Jenepher was keen to meet me, because I am an artist and she was too. After finishing school in Brisbane, Jenepher won a scholarship to art college at the East Sydney Technical College, which later became the National Art School. She was taught by some of Australia's well known artists and many of her classmates forged very successful careers. She was a talented artist and as you will see, also an extremely talented person.

Jenepher met her husband, Talbot, at a ball in Brisbane and apparently it was love at first sight. They became very successful farmers moving from near Dalby, to between Moree and Goondiwindi and in the late 70s/early 80s they built a beautiful home on the outskirts of Goondiwindi. In 1985 my then-husband and I became the Wilson's neighbours, but it was not as simple as jumping over the fence. We each had large acreage with paddocks of prickly plants, long grass potentially harbouring deadly snakes, and a couple of electrified stock fences to get through.

L to R: Genevieve Wilson, Jenepher Wilson, Norman Fox and Lachlan Wilson [his back anyway] on Norman's and my partially constructed verandah.
Looking towards the Wilson property. Yes, prickly plants, long grass, but thank goodness for the creek. But, it did sometimes dry up!

Jenepher loved beauty and she and Talbot worked as a team to collect paintings, decorative arts and sculpture, to adorn their home. Their collection was a serious one and why would it not be, Jenepher had a very good 'eye'. They also developed a magnificent garden which was a dream to wander through. The garden was also a work of art and was a backdrop for sculptures, some created by Talbot and other family members.

Jenepher loved talking about art and was generous in her expansive knowledge and enthusiasm. She was very active in attempting to stimulate and support cultural activities in Goondiwindi. There are really too many of these to mention, but they ranged from providing a teaching studio [aka old woolshed] for Flying Arts tri/quarterly visits, to opening her garden for various open garden activities, including those organised by Open Gardens Australia. She invigorated the Goondiwindi branch of the Queensland Arts Council, supported the local art show and award, pushed forward with a major collaborative community art project Moods Of The Macintyre [see photos below] for the local community/cultural centre. She established a sculpture school, started Greening Goondiwindi and more. When the collaborative art project Moods Of The McIntyre was launched, a lavish event was held. Betty Churcher, then Director of the National Gallery of Australia and an old art school classmate of Jenepher's, unveiled the major wall hanging, designed by local artist Jocelyn Cameron and made by local craftspeople.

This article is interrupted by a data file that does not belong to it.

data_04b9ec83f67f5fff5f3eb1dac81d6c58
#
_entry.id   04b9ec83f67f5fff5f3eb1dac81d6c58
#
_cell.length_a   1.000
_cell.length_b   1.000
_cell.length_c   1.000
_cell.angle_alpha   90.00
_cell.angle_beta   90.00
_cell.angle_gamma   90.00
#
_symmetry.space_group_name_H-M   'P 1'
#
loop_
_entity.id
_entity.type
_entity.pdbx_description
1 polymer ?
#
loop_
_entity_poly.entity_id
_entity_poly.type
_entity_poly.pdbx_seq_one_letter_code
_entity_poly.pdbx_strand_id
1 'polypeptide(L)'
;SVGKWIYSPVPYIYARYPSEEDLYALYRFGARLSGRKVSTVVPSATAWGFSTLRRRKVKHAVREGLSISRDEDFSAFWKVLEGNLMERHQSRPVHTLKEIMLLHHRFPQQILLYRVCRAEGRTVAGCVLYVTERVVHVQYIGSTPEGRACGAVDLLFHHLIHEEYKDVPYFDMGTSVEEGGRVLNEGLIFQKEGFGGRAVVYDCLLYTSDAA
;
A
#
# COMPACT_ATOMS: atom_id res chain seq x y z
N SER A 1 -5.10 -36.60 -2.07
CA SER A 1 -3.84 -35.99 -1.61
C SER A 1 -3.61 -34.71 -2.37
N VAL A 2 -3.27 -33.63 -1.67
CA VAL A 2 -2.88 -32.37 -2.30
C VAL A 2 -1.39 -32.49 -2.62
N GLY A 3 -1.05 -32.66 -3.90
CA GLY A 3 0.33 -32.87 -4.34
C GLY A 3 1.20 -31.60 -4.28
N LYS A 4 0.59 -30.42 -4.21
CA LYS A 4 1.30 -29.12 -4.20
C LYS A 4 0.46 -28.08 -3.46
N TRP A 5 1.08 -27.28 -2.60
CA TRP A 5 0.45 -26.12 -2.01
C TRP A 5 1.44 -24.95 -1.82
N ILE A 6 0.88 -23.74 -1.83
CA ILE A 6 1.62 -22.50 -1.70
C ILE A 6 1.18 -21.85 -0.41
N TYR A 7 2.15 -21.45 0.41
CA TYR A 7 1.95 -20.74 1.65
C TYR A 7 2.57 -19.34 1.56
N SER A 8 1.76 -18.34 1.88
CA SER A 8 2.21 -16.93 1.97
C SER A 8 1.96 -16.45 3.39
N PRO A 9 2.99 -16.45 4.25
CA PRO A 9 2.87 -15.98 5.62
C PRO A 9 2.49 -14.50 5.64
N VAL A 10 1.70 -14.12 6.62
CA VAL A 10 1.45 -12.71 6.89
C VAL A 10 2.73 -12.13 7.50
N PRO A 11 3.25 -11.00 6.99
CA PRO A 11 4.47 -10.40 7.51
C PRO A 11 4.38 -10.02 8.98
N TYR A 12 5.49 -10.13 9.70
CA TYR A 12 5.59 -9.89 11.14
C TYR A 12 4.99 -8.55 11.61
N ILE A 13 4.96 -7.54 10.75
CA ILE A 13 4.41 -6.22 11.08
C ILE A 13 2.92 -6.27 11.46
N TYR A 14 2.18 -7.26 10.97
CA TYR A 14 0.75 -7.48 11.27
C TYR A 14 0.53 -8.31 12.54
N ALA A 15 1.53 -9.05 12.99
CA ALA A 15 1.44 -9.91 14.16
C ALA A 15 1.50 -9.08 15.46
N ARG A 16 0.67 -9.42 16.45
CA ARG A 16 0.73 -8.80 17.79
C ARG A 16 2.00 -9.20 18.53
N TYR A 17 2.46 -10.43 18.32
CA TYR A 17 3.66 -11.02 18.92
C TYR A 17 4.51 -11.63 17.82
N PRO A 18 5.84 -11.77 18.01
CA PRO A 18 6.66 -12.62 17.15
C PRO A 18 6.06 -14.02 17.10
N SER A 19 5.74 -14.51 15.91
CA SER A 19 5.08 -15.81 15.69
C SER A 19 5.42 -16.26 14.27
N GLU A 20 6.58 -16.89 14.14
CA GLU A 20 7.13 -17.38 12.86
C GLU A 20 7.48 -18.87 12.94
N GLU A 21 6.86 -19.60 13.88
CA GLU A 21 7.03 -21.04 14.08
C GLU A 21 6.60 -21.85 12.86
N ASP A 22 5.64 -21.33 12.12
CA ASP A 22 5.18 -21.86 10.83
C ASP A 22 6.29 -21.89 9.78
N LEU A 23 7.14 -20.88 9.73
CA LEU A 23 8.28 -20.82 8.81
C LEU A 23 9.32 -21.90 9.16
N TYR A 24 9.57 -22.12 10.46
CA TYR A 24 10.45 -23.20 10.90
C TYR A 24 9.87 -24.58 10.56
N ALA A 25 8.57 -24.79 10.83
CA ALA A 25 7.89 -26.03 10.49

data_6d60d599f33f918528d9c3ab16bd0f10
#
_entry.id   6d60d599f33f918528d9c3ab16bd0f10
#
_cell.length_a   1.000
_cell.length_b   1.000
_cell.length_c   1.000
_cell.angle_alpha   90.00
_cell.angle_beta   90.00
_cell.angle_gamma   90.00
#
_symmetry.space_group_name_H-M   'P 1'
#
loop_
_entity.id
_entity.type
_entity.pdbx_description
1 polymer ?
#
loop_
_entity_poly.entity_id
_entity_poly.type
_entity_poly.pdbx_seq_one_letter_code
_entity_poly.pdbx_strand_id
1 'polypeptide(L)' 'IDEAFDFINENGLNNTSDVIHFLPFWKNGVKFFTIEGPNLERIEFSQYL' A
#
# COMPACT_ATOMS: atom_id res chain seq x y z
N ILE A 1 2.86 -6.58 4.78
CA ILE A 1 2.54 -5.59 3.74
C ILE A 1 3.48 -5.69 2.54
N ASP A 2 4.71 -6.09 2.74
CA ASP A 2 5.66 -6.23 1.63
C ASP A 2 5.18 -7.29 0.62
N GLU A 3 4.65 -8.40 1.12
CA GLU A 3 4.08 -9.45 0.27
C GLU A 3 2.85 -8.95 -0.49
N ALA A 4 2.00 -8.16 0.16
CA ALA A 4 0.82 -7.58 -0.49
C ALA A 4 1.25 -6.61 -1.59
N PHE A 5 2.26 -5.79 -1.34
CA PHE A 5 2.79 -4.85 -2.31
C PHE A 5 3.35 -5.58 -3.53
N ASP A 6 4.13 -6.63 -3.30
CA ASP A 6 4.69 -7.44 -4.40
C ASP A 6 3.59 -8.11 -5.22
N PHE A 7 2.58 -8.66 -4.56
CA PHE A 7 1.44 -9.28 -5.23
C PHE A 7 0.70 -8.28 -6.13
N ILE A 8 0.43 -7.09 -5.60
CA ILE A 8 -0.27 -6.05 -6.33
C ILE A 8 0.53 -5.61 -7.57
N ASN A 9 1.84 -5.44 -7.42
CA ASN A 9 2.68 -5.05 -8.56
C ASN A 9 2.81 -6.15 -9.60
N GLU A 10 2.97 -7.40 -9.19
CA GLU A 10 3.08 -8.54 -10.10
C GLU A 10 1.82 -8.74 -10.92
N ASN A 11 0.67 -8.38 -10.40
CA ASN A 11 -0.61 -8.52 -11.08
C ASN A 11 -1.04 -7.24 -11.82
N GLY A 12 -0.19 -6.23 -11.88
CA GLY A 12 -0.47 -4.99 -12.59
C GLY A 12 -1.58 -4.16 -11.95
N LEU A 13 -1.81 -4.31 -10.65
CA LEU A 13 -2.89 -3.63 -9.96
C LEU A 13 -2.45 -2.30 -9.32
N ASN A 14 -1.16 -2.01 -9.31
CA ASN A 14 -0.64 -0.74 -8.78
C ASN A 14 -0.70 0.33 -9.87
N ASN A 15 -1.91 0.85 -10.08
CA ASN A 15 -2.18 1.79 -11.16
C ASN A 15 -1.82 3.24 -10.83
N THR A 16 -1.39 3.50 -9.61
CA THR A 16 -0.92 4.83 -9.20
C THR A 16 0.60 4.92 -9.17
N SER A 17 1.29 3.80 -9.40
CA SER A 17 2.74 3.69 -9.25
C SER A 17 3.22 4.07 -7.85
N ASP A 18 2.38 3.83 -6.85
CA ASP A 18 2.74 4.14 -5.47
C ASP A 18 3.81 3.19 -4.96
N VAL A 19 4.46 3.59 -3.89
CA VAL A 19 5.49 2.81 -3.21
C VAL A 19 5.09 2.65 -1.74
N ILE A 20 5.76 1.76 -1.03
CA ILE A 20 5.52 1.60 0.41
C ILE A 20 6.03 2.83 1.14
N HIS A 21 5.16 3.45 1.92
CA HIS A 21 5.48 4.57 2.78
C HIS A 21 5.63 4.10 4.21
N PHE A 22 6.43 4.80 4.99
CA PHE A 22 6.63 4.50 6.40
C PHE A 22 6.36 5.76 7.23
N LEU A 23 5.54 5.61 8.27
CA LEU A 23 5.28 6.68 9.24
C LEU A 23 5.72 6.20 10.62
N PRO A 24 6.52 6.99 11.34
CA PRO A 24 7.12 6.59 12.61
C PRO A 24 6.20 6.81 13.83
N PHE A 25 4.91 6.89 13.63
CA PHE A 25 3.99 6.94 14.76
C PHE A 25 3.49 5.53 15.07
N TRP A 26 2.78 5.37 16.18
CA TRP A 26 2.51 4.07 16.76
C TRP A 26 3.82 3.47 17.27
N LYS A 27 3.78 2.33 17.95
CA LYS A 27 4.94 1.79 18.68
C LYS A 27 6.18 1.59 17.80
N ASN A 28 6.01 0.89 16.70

A Flying Arts class 1990 in Jenepher and Talbot's old wool shed. Jenepher is standing at the table on the left chatting to tutor Shelagh Morgan

One of the most significant disappointments for Jenepher was that Goondiwindi never, in her lifetime, had an art gallery of  regional gallery standard that could accommodate not only local exhibitions, but touring ones too. An art gallery was one of the things Jenepher tirelessly advocated for over many years. On my trip to attend her funeral I learnt that an art gallery is currently being constructed in the Regional Council Cultural and Theatre Development due to be completed 2015, 33 years after she conscripted me to assist her with her agitations. Back in 1982, I was keen to help as I was a recent graduate of Art History from the University of Queensland and fresh from my employment as a curatorial assistant at the National Gallery of Australia, Canberra. For me an art gallery, that could show local and touring exhibitions, was a no-brainer. Like Jenepher I thought it would be a valuable addition to the cultural tapestry of the town. A gallery would provide exposure, even just a little, to the kind of visual arts city people take for granted and have easy access to.

We and others tried to gain support for a Goondiwindi Art Gallery, and at various times, there seemed to be a chance, but to no avail. In the late1980s plans for a cultural centre, with tiered theatre and a room that could be converted to a gallery, with moving walls, gallery standard lighting, hanging facilities etc was to be built. [I know this because I attended meetings with the architects] However, whilst a building was built, it was nothing like the original concept; no tiered theatre and no gallery. There's an intriguing story here...for another time!

 Moods of the McIntyre The upper panel represents the far bank, the centre panel is the river flow and the lower section is the reflections in the water. The wall hanging was designed by local artist Jocelyn Cameron. The creation of the piece included 12 crafts using hand dyed coloured materials. It involved 250 people and took two years to complete.
DETAIL photo below. Photography: Danielle Lancaster

Jenepher always had wonderful ideas. Talking with her was like taking a trip on a shooting star. She thought in pictures, like movie pictures. More often than not, she had multiple ones running in her head and it was sometimes difficult to keep up with her. But, rest assured, her visions were always to enhance life in Goondiwindi for everyone, not just herself and family. For example, Greening Goondiwindi was a project where trees were planted around the streets. When I visited to attend Jenepher's funeral, I could not help but think of her contribution to the oasis-like appearance of the town. Her sense of community came naturally and selflessly.